Tough Get Going
By Bill Tice editor
By the time the hard copy of this issue of Canadian Forest Industries hits the presses and the digital edition is on your computer monitor, it will have been two months since I took over as editor. During that time, I have been quickly and refreshingly reminded of just how resilient the people who work in this industry are. We all know that we are currently facing the most difficult financial situation that most of us have ever experienced. However, the optimism and the “do what it takes” attitude of the many people I have come in contact with have been overwhelming.
By Bill Tice editor
One of the first events I covered in my new role was the Truck Loggers Association (TLA) annual convention in Vancouver. The TLA represents BC’s coastal loggers. The mood was a little subdued, but that is understandable considering at that time only around one third of the association’s members were working. However, attendance at the event was only down by about 20%. Not bad for a group of loggers who are wondering how they will make their next loan payment on their skidder or processor. The attitude on the convention floor was one of determination and that this industry is here for the long term and will get through this.
Today, just six short weeks later, the TLA is estimating that only 20% of its members are currently working, and harvesting of the Annual Allowable Cut for the BC coast is currently at about 40% of normal levels. I was lucky enough in February to spend a sunny day with Mike Hamilton, who is one of the few actively logging, and despite the current conditions, Mike was happy to show me what he and his crew are doing in terms of harvesting and other projects that are helping to put food on the table for as many people as possible (see article on page 12). Even after almost four decades in this industry and seeing tough times in the past, Mike is still optimistic about the future.
I have also had long conversations with many of my industry colleagues. From staffers at national to provincial associations, to employees of big companies to small operators, and equipment sales people to technical advisors, they all know it’s tough out there, but for the most part they are not jumping ship. They are patiently waiting and watching the housing start numbers coming out of the United States, as everyone knows when they bottom out and start to rebound, it will be the start of our industry’s climb back up from rock bottom. Almost every one of them speaks with confidence about the future, albeit they realize that future may be a year or more away.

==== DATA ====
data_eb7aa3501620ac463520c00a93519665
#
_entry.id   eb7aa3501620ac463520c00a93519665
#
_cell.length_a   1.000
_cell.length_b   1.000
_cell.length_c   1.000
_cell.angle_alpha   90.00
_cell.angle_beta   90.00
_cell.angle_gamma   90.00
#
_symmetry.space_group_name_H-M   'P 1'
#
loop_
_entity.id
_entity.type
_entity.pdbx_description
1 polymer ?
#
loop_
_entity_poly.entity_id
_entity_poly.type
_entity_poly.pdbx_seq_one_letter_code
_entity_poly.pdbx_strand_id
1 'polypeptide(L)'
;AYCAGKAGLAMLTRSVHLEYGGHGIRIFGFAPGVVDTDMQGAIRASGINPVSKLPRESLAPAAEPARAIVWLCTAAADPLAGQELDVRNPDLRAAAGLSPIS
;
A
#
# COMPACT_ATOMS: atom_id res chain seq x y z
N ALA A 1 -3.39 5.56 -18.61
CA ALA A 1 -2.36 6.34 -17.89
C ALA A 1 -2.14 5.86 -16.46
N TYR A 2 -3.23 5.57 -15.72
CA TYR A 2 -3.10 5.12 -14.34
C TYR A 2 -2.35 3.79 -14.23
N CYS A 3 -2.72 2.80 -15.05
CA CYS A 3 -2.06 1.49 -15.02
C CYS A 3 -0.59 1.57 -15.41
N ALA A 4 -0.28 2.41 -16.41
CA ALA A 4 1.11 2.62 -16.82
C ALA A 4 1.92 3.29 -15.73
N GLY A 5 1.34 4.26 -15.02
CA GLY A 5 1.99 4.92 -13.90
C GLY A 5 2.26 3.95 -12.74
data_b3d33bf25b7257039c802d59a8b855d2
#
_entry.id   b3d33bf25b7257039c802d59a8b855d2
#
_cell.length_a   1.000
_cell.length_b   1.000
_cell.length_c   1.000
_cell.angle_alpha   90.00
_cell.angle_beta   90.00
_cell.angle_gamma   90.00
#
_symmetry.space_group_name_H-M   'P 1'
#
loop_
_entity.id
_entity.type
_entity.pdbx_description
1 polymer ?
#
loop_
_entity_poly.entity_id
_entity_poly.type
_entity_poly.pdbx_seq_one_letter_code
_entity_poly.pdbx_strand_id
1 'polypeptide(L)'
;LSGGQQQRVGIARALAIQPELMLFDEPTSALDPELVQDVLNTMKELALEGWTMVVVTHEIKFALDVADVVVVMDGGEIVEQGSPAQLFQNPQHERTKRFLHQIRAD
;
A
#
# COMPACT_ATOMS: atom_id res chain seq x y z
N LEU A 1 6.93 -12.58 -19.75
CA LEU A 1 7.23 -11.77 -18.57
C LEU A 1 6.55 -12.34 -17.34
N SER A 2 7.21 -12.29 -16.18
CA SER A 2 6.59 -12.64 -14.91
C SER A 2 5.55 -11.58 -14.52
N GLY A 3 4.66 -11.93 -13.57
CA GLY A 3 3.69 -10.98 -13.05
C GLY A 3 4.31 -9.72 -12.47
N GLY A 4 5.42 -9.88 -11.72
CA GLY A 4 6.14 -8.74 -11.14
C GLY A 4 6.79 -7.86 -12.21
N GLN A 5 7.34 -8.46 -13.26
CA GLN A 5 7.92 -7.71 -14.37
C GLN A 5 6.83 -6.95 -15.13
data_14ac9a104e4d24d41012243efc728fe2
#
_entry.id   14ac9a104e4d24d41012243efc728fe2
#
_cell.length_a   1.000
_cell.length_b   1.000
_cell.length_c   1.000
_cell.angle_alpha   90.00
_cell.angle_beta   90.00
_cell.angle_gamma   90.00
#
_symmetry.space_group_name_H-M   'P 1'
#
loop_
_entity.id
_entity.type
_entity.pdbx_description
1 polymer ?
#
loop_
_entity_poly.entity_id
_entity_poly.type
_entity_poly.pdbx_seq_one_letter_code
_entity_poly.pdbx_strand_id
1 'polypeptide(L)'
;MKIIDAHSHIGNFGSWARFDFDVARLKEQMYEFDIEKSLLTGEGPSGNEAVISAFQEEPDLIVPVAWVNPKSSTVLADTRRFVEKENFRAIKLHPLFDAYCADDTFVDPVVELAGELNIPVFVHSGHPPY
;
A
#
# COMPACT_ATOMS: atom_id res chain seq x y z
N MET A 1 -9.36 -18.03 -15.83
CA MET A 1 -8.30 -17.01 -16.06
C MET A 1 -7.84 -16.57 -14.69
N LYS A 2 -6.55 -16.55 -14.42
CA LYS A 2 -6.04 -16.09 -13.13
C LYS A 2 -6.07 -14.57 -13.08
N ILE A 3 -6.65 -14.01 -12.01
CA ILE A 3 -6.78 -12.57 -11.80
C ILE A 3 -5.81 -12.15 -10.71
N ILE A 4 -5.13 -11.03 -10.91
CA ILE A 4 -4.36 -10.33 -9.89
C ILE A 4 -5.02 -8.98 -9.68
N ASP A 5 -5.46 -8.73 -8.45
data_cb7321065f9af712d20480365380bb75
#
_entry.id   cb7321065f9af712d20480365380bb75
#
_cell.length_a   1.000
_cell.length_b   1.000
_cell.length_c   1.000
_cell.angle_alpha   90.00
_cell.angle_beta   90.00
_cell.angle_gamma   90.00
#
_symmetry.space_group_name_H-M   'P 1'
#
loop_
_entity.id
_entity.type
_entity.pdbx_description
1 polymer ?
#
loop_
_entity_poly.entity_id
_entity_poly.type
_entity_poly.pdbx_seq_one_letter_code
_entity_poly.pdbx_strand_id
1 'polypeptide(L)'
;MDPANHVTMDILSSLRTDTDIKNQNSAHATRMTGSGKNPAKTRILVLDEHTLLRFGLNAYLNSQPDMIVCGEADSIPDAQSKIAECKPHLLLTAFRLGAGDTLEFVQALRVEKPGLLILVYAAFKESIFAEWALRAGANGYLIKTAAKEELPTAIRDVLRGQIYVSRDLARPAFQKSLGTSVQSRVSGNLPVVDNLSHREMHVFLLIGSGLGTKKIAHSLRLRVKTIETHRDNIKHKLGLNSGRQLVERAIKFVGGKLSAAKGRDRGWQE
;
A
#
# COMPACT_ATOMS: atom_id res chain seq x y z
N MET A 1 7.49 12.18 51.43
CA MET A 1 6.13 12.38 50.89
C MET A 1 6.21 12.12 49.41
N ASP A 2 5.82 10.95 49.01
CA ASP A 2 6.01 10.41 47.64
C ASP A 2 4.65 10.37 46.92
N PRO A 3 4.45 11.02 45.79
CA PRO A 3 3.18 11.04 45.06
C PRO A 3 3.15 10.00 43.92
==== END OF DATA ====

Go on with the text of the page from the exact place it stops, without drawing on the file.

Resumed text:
It has also been impressive to see how many people are willing to help in the drive to recovery. Even at the TLA convention, the underlying theme was that “we must work together for the good of all members.” Other associations, such as the Forest Products Association of Canada (FPAC), have gone to bat for the industry with government. And at WorkSafe BC, where they are trying to figure out why fatality rates are on the rise for the province’s logging business, they are extremely cognizant of the financial situation facing most operators, and in seeking answers are being careful not to overuse the limited resources of these companies (see article on page 9).
And then there’s biomass. This offshoot from the forest industry could be the magic bullet if done right. Canadian companies are excited about the possibility of using slash and other forest residuals, along with sawmill waste, to generate power. Although sawmills in Williams Lake, BC have been feeding a bio energy plant in that city for over a decade, we’re still a long way from having cellulose meet the needs of the hungry power grid on a large scale basis. There is, however, optimism for this new and green product, and many companies and their employees are busy making plans, writing proposals, and developing ideas. You can find more on this in our sister publication, Canadian Biomass – which is inserted inside this magazine for those of you who have renewed your subscription within the past two years, or if you are reading this on-line, is available by clicking on the Canadian Biomass link on the home page.
There’s no question that we will emerge from this current downturn, the question is when and in what form. The face of the industry will be changed, as some companies won’t survive. But one thing I have personally rediscovered by talking with people out there over the past couple of months is something I have known for the 20 plus years I have worked in this industry – it is made up of survivors who will show what they are made of, and will emerge from this stronger.
Bill Tice, Editor